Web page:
The world should be prepared for waves and hotspots of coronavirus 2019 (COVID-19)
to continue for the next 2 years. But similarities between the pandemic and past influenza pandemics can help alter the future of the disease’s progression, according to the latest
Center for Infectious Disease Research and Policy (CIDRAP) Viewpoint.
CIDRAP, part of the Academic Health Center at the University of Minnesota, was created to prevent illness and death from targeted infectious disease threats through research and the translation of scientific information into real-world, practical applications, policies, and solutions.
The CIDRAP Viewpoint working group from the University of Minnesota outlined pandemic scenarios in order to add information and address viewpoints to shed more light on these topics. The authors explained that they wanted to help planners “envision some of the situations that might present themselves later this year or next year, so that they can take key steps now, while there’s still time.”
They also discussed topics such as crisis communication, testing, contact tracing, surveillance, supply chains, and epidemiology issues and areas for further research.
The most direct comparison that could be made to the current COVID-19 crisis is pandemic influenza, which happened 4 times since 1900: 1918-19; 1957; 1968; and 2009-10. Learning from those past pandemics can help shape the future of the COVID-19 pandemic, authors wrote.
Epidemiologically, pandemic influenza and COVID-19 both had little pre-existing immunity when introduced to the community, which lead to worldwide susceptibility, authors wrote. They spread similarly as well: through the respiratory system via large droplets, as well as smaller aerosols.
However, there are significant differences, such as incubation period (approximately 2 days for influenza, 5 days for COVID-19), and the fact that up to a quarter of COVID-19 cases may be asymptomatic (much more than influenza). Viral shedding also differs between the two.
The authors wrote that estimates put peak viral shedding for COVID-19 patients at the time of symptom onset or even before, while influenza viral shedding peaks within the first 1-2 days after symptom onset—as seen with the H1N1 pandemic.
The reproductive number (R0) for influenza has varied by pandemic, but it was consistently estimated at ≤2. Even severe pandemic influenza has been less transmissible than COVID-19, which had an R0 of approximately 2.0 - 2.5 in China in its earliest estimates, the study authors said.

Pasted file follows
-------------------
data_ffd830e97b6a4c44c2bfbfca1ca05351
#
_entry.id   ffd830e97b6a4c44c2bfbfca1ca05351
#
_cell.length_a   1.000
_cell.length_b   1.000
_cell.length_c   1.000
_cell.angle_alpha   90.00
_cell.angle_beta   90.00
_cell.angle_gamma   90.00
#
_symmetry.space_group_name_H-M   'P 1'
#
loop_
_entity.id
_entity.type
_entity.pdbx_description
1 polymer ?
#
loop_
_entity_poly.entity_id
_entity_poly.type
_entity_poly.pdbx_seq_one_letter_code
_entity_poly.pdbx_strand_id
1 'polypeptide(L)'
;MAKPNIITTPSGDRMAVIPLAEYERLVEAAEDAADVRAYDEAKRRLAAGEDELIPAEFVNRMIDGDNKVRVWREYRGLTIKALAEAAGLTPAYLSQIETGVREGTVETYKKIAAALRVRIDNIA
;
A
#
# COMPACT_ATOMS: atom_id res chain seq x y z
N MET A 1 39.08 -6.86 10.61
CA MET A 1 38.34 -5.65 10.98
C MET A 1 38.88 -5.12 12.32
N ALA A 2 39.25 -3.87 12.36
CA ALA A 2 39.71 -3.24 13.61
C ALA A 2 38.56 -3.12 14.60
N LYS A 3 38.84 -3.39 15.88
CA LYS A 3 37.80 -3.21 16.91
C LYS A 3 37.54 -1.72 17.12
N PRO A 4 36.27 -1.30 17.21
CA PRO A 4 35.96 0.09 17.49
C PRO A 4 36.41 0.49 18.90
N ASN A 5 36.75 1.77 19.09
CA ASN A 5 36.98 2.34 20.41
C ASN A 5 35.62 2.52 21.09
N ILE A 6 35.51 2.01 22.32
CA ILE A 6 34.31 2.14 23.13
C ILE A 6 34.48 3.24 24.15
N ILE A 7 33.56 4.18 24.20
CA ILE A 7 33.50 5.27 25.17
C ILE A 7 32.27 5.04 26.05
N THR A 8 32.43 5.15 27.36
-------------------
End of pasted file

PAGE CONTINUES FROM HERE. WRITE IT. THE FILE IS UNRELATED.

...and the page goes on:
The authors presented 3 scenarios that could be the future of COVID-19 in the world.
In the first scenario, smaller waves could occur through the summer and then consistently over a one- to two-year period, they said. The virus may diminish sometime in 2021, they said, but the hotspots may vary geographically and depend on what mitigation steps are adhered to.
In the second scenario—which is the worst-case scenario—there are larger waves of COVID-19 activity in the fall or winter of 2021 and subsequent, smaller waves through 2021. This would require more significant mitigation measures in the fall season to flatten the curve of infection, and to prevent health care systems from being overwhelmed. This is similar to what was seen in the 1918-19 influenza pandemic, where a small wave was first, in fall 1918, followed by a much larger peak in winter and spring 1919, which subsided by summertime and signaled the end of the pandemic.
In the third scenario, there could be a “slow burn” of ongoing transmission and case occurrence but without a clear wave pattern. This could be geographically influenced or dictated by mitigation measures in various areas. This was not observed for prior flu pandemics, but remains an option for COVID-19, the authors wrote
“This third scenario likely would not require the reinstitution of mitigation measures, although cases and deaths will continue to occur,” they wrote.
No matter what happens, the authors suggested planning for the worst-case scenario, which would include no vaccine or herd immunity. Government agencies and health care delivery organizations should create plans and strategies to protect health care workers and identify triggers for stay-at-home measures when peaks occur.
Messaging from government agencies should incorporate the concept that this pandemic may not be over soon, and citizens should be prepared for resurgences and waves over the next 2 years, the authors concluded.
“Whichever scenario the pandemic follows (assuming at least some level of ongoing mitigation measures), we must be prepared for at least another 18-24 months of significant COVID-19 activity, with hot spots popping up periodically in diverse geographic areas,” they wrote.
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